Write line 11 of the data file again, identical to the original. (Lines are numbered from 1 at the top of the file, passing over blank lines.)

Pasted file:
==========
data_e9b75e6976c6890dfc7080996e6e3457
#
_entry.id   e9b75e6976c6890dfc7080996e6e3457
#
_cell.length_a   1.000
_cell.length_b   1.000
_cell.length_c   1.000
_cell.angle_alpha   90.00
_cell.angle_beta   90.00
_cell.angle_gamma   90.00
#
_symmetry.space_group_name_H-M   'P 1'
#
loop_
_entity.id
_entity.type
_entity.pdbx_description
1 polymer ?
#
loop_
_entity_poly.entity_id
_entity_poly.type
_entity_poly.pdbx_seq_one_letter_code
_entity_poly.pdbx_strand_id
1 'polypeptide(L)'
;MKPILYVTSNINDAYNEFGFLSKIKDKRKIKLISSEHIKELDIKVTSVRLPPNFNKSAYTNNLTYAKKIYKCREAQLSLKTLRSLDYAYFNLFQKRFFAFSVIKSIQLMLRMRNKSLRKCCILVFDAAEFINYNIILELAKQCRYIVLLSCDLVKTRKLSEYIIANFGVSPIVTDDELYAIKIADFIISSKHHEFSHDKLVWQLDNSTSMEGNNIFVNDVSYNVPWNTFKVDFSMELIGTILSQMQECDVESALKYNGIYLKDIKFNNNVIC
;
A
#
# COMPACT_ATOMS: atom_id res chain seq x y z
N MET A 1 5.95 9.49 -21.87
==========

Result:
#